Your Credit Score #2

Oct 30, 2014 by

dealing with debt collectors

In the first post in this five-part series on how to boost your FICO® credit score, we went over credit utilization: what is it, and what you can do to optimize this element of your credit score. Credit utilization makes up about 30% of your credit score, so managing it is important!

Credit Score Element #2: Payment History

Now let’s talk about the most important piece of the FICO score: payment history. A whopping 35% of your credit score is tied to payment history, more than any of the other four elements of the score.

I’m sure no one will be surprised to learn that creditors consider how reliably you’ve paid debts in the past to be a strong indicator of whether you’ll pay your debts in the future.

What Is Payment History?

This one’s simple. Payment history means have you made scheduled debt payments on time? If you make a credit card payment past the due date, your score’s probably going to get dinged, regardless of the reason for the late payment (assuming your credit card issuer reports the late payment to the credit reporting bureaus). There’s no sympathy for those like me with declining mental capacity. 🙂  However, the manual to FICO (which you can download for free below) does say that “[l]ate payments are not an automatic ‘score-killer.’ An overall good credit picture can outweigh one or two instances of, say, late credit card payments.”

Creditors who are likely to report late payments include credit card issuers like VISA and American Express, mortgage lenders, auto finance companies, retail stores that offer credit cards, and installment loan companies.

Big Payment History No-Nos

The payment history FICO score element includes indicators of major problems in the past with payment history. If your credit report includes bankruptcy, foreclosure, debt collection lawsuits, garnishment, liens, and court judgements against you, your score is in a world of hurt.

The older an item and the smaller the dollar amount, the less impact on your score. Still, there’s not much you can do to crush your score more than show a history of discharging debts through bankruptcy or forcing a creditor to go to extreme (and costly!) measures like suing you in order to collect a debt.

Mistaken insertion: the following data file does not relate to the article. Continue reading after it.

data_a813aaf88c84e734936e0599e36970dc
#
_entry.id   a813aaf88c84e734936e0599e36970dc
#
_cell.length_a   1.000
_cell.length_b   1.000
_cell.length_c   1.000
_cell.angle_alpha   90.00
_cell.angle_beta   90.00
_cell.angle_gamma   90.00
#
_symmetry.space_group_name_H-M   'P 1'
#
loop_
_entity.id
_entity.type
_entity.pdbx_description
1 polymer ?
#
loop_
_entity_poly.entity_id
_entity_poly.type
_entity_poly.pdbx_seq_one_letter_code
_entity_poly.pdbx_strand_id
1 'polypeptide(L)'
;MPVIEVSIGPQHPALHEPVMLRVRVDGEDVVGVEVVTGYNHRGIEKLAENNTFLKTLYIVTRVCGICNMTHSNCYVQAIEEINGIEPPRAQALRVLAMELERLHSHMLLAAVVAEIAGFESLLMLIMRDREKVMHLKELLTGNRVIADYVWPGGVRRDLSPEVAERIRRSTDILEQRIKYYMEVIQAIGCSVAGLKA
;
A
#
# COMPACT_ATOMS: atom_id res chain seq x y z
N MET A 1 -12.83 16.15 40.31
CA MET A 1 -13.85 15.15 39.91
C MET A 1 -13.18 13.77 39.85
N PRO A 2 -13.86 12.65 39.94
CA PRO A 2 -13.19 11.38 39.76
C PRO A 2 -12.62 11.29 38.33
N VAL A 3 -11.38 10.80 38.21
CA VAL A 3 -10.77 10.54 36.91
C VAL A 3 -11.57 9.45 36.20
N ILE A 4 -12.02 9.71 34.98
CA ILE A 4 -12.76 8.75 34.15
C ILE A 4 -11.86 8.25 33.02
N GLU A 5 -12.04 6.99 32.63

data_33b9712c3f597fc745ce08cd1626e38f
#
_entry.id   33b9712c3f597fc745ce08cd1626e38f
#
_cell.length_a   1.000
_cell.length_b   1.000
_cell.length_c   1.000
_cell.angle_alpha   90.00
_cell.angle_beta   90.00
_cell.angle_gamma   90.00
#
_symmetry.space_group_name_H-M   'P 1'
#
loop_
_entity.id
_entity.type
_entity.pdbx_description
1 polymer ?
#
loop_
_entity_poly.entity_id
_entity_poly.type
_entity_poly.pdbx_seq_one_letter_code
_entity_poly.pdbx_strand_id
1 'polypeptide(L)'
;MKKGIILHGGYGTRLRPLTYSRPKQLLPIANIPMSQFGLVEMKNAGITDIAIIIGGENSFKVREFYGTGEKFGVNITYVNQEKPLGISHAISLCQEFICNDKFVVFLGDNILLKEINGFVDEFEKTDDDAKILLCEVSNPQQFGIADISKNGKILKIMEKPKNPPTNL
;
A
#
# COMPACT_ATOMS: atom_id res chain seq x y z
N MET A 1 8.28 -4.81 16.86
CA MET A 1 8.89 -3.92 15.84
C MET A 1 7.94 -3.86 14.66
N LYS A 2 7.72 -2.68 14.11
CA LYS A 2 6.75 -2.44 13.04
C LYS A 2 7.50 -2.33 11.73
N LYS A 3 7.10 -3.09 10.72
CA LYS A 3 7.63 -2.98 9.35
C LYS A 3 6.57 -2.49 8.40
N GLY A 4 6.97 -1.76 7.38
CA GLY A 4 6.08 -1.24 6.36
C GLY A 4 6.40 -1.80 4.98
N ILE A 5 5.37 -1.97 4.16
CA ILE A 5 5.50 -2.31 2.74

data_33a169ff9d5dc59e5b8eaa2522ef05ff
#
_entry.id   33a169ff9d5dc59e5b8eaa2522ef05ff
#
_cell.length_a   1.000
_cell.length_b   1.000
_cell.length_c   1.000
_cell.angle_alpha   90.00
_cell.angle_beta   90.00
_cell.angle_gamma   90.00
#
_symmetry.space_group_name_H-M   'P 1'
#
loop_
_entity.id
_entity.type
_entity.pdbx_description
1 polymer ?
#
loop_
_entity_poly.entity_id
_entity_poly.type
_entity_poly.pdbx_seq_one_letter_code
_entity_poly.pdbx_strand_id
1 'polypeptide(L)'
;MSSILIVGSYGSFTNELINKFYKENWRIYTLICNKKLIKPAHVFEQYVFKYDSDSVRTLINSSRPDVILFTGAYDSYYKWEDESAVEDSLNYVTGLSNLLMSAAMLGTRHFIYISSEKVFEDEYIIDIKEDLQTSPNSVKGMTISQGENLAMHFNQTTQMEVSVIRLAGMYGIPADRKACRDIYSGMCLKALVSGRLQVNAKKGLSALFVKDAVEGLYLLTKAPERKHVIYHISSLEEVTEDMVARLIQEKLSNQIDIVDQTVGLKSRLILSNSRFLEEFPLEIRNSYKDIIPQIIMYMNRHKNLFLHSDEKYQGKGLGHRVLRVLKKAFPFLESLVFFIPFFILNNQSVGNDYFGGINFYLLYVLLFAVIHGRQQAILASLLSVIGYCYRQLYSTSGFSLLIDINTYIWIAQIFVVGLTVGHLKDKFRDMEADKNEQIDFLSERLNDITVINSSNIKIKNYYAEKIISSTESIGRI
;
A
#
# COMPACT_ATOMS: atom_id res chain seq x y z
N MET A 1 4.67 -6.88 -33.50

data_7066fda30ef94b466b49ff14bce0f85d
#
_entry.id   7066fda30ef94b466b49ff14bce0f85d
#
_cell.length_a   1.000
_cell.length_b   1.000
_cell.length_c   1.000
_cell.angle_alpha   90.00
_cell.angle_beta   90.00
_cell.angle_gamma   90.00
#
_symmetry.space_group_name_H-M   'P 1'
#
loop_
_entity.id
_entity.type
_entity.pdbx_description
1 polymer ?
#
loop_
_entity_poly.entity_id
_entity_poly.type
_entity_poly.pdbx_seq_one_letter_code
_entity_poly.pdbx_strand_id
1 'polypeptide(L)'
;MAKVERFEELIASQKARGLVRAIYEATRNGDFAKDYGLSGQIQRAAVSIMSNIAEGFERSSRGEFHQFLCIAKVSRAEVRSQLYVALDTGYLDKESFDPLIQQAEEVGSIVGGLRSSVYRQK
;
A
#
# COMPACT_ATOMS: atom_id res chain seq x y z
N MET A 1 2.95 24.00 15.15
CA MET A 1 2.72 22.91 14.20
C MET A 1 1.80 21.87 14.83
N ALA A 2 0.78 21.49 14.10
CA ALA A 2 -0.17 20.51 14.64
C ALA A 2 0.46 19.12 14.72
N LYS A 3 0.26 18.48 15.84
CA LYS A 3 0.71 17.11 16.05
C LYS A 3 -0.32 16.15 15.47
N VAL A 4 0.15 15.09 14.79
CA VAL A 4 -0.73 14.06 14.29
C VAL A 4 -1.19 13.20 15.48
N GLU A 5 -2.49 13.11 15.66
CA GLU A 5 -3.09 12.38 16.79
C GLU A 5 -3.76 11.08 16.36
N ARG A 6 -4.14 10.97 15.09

If you were a lender, would you lend to someone who filed bankruptcy a year ago and whose wages have been garnished? You might if you could have a conversation with the individual and learn why these things happened, but that’s not how modern lending works.

Late Payment Details Matter

The FICO score also takes into account just how late you are on any debt payments. Being 90 days late hurts your score more than being 60 days late, everything else being equal. Recency, however, can counter this effect. For example, FICO says “[a] 60-day late payment made just a month ago will affect a score more than a 90-day late payment from five years ago.”

Further, being late on $10,000 hurts more than being late on a $500 debt.

What Can You Do About Payment History?

You don’t need me to tell you the best action you can take to optimize the payment history element of your credit score: don’t be late on debt payments!

But the reality is almost all of us will make a late payment sometime. I’ve done so a few times simply because I somehow overlooked making a credit card payment on time and didn’t realize my oversight until the next statement came. Oops! But here’s what I did: I phoned the lender, explained that I made a mistake (took responsibility), and asked that the late charge be reversed. The lender could see my stellar payment history and that I always pay the statement balance in full. Each time I’ve asked for this consideration, the lender granted it. Also, I never saw the late payment show up on any of my three credit reports.

Also, did you know that you can add a statement to your credit report? Yep—because the Fair Credit Reporting Act forces them to, the credit bureaus Experian and TransUnion allow consumers to add multiple 100-word statements to their credit reports, while Equifax permits just a single 100-word statement at a time. Do these statements have any effect on lenders? Probably not a lot, but I can’t see any downside to adding a well done statement, particularly if your credit history had been perfect, then something nasty happened to you (divorce, layoff, illness) that caused you to get behind, but now everything is back to normal.

NEXT: The Age of Credit FICO score element!

For everything you need to know about managing your FICO credit score, read the Tips sections beginning on page 8 of this free download:

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